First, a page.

Legend had it that at Warbar lay a block of iron as big as a camel’s hump. The native Bedouins warned where there is no water, that is the Empty Quarter and no man goes there. The Empty Quarter or Rub’ al Khali is part of the Arabian Desert, the second largest desert in the world. Rub’ al-Khali, an area bigger than the state of Texas, is the largest area of continuous sand in the world and largely uninhabited due to being one of the driest regions on the planet. In the spring, sandstorms are known to blow for forty days without stop. British explorer Harry St John Philby (Sheikh Abdullah) converted to Islam by 1930 and was an adviser to King Abdulaziz, Saudia Arabia’s first ruler, from the 1920s. He wanted to be the first Westerner to cross the Empty Quarter but was beaten by Bertram Thomas who was featured on the first page of the New York Times for his achievement. Thomas was Christian and had he been discovered in the Empty Quarter, he could have had his throat slit and that knowledge made his heart beat a little faster. Philby was so upset after learning of Thomas’ success that he locked himself in his home for an entire week. Philby wrote his wife, Dora, in England, “Damn and blast Thomas . . . I have sworn a great oath not to go home until I have crossed the RK (Empty Quarter) twice! And left nothing in it for future travelers!” Neither Thomas or Philby would be able to traverse the sands without the help of the Bedouin, similar to Sherpa’s assisting climbers reach the pinnacle of Mount Everest.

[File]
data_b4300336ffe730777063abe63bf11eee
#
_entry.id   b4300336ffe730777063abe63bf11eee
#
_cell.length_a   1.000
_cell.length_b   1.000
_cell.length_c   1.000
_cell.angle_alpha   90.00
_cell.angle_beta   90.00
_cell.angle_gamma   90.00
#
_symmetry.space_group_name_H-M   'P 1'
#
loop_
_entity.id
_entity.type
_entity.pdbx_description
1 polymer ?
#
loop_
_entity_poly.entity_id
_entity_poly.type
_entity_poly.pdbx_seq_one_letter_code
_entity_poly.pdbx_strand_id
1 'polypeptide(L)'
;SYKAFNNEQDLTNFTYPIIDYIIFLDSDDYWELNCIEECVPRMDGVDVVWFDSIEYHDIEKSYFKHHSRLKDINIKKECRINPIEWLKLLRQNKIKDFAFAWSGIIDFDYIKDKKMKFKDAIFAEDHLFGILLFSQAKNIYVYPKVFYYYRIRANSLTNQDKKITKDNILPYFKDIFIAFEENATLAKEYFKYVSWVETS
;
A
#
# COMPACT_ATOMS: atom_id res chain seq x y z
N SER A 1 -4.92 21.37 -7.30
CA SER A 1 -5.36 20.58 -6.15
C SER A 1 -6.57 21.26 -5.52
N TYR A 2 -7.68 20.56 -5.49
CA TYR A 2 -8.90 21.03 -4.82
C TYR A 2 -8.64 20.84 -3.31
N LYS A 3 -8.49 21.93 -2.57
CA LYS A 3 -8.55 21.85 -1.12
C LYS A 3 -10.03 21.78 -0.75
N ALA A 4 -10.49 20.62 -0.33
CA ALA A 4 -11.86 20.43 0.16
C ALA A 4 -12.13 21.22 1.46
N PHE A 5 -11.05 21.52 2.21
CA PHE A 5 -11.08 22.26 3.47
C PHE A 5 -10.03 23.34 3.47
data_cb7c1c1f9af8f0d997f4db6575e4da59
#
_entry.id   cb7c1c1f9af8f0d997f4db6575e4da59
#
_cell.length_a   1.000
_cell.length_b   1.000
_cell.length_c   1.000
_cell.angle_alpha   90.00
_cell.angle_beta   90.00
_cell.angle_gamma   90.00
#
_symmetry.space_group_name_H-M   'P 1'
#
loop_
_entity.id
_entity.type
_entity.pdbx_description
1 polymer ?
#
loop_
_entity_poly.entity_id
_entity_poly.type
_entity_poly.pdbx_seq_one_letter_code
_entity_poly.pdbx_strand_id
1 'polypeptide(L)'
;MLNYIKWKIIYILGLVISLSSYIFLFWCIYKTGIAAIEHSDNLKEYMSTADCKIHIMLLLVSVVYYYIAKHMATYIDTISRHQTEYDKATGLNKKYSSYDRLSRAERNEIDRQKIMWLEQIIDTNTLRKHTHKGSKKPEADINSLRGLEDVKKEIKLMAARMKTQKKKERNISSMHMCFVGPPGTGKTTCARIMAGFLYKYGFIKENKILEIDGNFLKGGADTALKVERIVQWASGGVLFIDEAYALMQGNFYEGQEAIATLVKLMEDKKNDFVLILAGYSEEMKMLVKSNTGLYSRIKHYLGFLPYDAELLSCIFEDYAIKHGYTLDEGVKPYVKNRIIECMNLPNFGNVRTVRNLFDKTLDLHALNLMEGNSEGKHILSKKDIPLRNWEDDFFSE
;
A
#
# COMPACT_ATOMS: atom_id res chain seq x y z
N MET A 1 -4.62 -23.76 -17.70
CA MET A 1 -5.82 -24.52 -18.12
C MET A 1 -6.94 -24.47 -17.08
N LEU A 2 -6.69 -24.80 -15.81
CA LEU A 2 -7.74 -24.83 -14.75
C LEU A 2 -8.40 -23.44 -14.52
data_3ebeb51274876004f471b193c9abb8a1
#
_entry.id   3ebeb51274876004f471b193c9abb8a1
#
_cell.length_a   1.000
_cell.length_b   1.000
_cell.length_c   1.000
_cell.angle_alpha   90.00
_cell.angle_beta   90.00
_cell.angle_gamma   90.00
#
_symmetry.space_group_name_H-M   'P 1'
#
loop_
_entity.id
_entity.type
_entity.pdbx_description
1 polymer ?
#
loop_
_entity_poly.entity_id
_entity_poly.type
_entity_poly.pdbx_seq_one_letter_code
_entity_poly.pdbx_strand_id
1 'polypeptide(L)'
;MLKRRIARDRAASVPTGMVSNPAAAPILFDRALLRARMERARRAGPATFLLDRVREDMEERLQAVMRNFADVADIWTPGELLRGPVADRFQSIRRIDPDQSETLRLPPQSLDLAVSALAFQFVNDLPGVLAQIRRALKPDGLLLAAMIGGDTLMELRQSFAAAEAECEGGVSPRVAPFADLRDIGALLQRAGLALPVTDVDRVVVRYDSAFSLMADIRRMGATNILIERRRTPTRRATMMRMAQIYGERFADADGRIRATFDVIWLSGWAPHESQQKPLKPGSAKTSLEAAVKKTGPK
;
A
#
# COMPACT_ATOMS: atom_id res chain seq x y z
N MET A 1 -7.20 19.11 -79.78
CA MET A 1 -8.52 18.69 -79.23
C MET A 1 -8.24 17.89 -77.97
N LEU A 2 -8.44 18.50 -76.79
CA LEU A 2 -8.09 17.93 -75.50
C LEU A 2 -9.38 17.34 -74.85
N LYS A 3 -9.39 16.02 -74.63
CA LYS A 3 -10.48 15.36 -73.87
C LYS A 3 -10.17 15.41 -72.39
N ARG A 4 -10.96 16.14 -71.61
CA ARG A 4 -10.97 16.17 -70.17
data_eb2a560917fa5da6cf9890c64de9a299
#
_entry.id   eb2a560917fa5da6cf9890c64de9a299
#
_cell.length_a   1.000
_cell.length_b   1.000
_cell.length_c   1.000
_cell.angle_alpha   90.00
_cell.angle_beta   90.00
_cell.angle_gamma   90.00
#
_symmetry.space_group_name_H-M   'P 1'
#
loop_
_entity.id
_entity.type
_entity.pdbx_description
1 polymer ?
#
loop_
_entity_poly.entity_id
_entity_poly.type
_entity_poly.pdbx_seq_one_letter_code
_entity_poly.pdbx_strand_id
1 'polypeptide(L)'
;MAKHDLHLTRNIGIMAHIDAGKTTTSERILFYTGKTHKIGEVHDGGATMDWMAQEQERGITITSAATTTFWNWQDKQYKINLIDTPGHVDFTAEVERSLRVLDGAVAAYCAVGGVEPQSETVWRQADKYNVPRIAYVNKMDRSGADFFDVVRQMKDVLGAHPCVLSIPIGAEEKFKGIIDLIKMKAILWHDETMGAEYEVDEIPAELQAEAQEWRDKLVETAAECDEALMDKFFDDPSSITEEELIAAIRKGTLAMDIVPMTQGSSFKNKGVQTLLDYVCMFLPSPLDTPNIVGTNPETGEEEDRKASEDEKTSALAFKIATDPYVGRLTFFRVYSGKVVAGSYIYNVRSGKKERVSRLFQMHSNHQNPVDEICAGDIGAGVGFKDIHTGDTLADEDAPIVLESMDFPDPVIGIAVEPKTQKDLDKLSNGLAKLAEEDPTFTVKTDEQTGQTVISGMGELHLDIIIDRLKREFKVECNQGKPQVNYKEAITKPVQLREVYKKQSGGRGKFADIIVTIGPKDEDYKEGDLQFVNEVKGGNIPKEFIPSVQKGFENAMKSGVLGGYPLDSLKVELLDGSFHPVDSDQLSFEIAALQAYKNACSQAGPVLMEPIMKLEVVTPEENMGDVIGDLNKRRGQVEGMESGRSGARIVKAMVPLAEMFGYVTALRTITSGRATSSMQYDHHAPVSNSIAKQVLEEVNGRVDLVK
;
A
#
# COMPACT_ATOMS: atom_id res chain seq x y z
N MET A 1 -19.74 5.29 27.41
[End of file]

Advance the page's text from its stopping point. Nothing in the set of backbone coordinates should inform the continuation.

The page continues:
Philby plunged into an ocean of sand and after a month of traveling on 2 February 1932 found Wabar, while searching for the legendary city of Ubar. Philby found a rabbit sized iron, not the Camel’s Hump. After the journey, Philby sent the iron to Dr. L.J. Spencer of the British Museum where he discovered it was a meteorite. The impact site is known to the Bedouin tribes as “Al-Hadida” or Arabic for “the iron” or “the iron thing.” The impact site consists of three craters named Philby-A (64 meter diameter), Philby-B (116 meter diameter), and “11m crater.” Prescott et al. (2004) dated the impactite material with Thermoluminescence (TL) dating methods concluding the impact ages were between 235 to 416 years. Basurah (2003) correlated the event with the description, in two historic poems, of a bright fireball on 1 September 1704, observed in Tarim, Yemen.